Removing Personal Bias From Flu Severity Estimation (a.k.a. Misery Loves Data)

January 2, 2017
By

(This article was first published on R – rud.is, and kindly contributed to R-bloggers)

The family got hit pretty hard with the flu right as the Christmas festivities started and we were all pretty much bed-ridden zombies up until today (2017-01-02). When in the throes of a very bad ILI it’s easy to imagine that you’re a victim of a severe outbreak, especially with ancillary data from others that they, too, either just had/have the flu or know others who do. Thankfully, I didn’t have to accept this emotional opine and could turn to the cdcfluview package to see just how this year is measuring up.

Influenza cases are cyclical, and that’s super-easy to see with a longer-view of the CDC national data:

library(cdcfluview)
library(tidyverse)
library(stringi)

flu <- get_flu_data("national", years=2010:2016)

mutate(flu, week=as.Date(sprintf("%s %s 1", YEAR, WEEK), format="%Y %U %u")) %>% 
  select(-`AGE 25-64`) %>% 
  gather(age_group, count, starts_with("AGE")) %>% 
  mutate(age_group=stri_replace_all_fixed(age_group, "AGE", "Ages")) %>% 
  mutate(age_group=factor(age_group, levels=c("Ages 0-4", "Ages 5-24", "Ages 25-49", "Ages 50-64", "Ages 65"))) %>%
  ggplot(aes(week, count, group=age_group)) +
  geom_line(aes(color=age_group)) +
  scale_y_continuous(label=scales::comma, limits=c(0,20000)) +
  facet_wrap(~age_group, scales="free") +
  labs(x=NULL, y="Count of reported ILI cases", 
       title="U.S. National ILI Case Counts by Age Group (2010:2011 flu season through 2016:2017)",
       caption="Source: CDC ILInet via CRAN cdcfluview pacakge") +
  ggthemes::scale_color_tableau(name=NULL) +
  hrbrmisc::theme_hrbrmstr(grid="XY") +
  theme(legend.position="none")

We can use the same data to zoom in on this season:

mutate(flu, week=as.Date(sprintf("%s %s 1", YEAR, WEEK), format="%Y %U %u")) %>% 
  select(-`AGE 25-64`) %>% 
  gather(age_group, count, starts_with("AGE")) %>% 
  mutate(age_group=stri_replace_all_fixed(age_group, "AGE", "Ages")) %>% 
  mutate(age_group=factor(age_group, levels=c("Ages 0-4", "Ages 5-24", "Ages 25-49", "Ages 50-64", "Ages 65"))) %>%
  filter(week >= as.Date("2016-07-01")) %>% 
  ggplot(aes(week, count, group=age_group)) +
  geom_line(aes(color=age_group)) +
  scale_y_continuous(label=scales::comma, limits=c(0,20000)) +
  facet_wrap(~age_group, scales="free") +
  labs(x=NULL, y="Count of reported ILI cases", 
       title="U.S. National ILI Case Counts by Age Group (2016:2017 flu season)",
       caption="Source: CDC ILInet via CRAN cdcfluview pacakge") +
  ggthemes::scale_color_tableau(name=NULL) +
  hrbrmisc::theme_hrbrmstr(grid="XY") +
  theme(legend.position="none")

So, things are trending up, but how severe is this year compared to others? While looking at the number/percentage of ILI cases is one way to understand severity, another is to look at the mortality rate. The cdcfluview package has a get_mortality_surveillance_data() function, but it’s region-based and I’m really only looking at national data in this post. A helpful individual pointed out a new CSV file at https://www.cdc.gov/flu/weekly/index.htm#MS which we can reproducibly programmatically target (so we don’t have to track filename changes by hand) with:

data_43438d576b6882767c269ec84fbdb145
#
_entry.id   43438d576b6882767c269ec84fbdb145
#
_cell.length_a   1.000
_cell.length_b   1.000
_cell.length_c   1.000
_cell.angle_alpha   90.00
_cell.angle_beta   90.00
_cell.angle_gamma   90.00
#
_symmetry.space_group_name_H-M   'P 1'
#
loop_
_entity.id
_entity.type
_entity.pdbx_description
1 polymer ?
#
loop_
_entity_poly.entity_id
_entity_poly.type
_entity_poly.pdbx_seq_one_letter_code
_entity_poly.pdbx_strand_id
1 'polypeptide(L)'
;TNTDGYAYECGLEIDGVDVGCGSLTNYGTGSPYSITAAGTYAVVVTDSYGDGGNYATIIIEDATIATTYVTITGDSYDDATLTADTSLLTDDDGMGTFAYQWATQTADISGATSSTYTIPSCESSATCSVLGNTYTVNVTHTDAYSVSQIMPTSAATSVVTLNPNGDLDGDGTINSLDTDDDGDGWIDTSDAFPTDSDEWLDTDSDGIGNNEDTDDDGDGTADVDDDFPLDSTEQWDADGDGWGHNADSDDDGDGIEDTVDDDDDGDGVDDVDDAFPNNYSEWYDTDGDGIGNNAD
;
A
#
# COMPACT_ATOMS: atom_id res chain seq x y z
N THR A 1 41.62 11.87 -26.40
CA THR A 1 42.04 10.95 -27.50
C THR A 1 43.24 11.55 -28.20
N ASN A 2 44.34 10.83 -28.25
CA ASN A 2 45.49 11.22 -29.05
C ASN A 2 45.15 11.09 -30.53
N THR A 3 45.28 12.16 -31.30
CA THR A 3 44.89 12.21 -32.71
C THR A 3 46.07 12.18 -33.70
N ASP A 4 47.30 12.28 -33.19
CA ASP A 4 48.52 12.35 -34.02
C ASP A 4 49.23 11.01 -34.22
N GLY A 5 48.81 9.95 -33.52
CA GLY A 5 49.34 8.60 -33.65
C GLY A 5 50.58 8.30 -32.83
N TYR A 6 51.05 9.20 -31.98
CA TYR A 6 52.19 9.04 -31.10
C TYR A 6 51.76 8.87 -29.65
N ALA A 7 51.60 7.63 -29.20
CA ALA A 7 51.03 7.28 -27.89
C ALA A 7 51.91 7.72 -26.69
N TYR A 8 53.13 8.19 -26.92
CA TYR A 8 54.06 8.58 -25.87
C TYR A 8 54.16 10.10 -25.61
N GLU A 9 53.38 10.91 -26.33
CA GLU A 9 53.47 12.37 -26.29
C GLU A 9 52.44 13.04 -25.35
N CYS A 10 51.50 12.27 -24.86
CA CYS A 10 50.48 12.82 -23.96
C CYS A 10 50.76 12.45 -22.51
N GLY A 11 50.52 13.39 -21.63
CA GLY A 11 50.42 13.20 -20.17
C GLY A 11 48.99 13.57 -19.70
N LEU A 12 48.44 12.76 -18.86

library(rvest)

pg <- read_html("https://www.cdc.gov/flu/weekly/index.htm#MS")
html_nodes(pg, xpath=".//a[contains(@href, 'csv') and contains(@href, 'NCHS')]") %>% 
  html_attr("href") -> mort_ref
mort_url <- sprintf("https://www.cdc.gov%s", mort_ref)

df <- readr::read_csv(mort_url)

We can, then, take a look at the current “outbreak” status (when real-world mortality events exceed the model threshold):

mutate(df, week=as.Date(sprintf("%s %s 1", Year, Week), format="%Y %U %u")) %>% 
  select(week, Expected, Threshold, `Percent of Deaths Due to Pneumonia and Influenza`) %>% 
  gather(category, percent, -week) %>% 
  mutate(percent=percent/100) %>% 
  ggplot() +
  geom_line(aes(week, percent, group=category, color=category)) +
  scale_x_date(date_labels="%Y-%U") +
  scale_y_continuous(label=scales::percent) +
  ggthemes::scale_color_tableau(name=NULL) +
  labs(x=NULL, y=NULL, title="U.S. Pneumonia & Influenza Mortality",
       subtitle="Data through week ending December 10, 2016 as of December 28, 2016",
       caption="Source: National Center for Health Statistics Mortality Surveillance System") +
  hrbrmisc::theme_hrbrmstr(grid="XY") +
  theme(legend.position="bottom")

That view is for all mortality events from both influenza and pneumonia. We can look at the counts for just influenza as well:

mutate(df, week=as.Date(sprintf("%s %s 1", Year, Week), format="%Y %U %u")) %>% 
  select(week, `Influenza Deaths`) %>% 
  ggplot() +
  geom_line(aes(week, `Influenza Deaths`), color=ggthemes::tableau_color_pal()(1)) +
  scale_x_date(date_labels="%Y-%U") +
  scale_y_continuous(label=scales::comma) +
  ggthemes::scale_color_tableau(name=NULL) +
  labs(x=NULL, y=NULL, title="U.S. Influenza Mortality (count of mortality events)",
       subtitle="Data through week ending December 10, 2016 as of December 28, 2016",
       caption="Source: National Center for Health Statistics Mortality Surveillance System") +
  hrbrmisc::theme_hrbrmstr(grid="XY") +
  theme(legend.position="bottom")

It’s encouraging that the overall combined mortality rate is trending downwards and that the mortality rate for influenza is very low. Go. Science.

I’ll be adding a function to cdcfluview to retrieve this new data set a bit later in the year.

Hopefully you’ll avoid the flu and enjoy a healthy and prosperous 2017.

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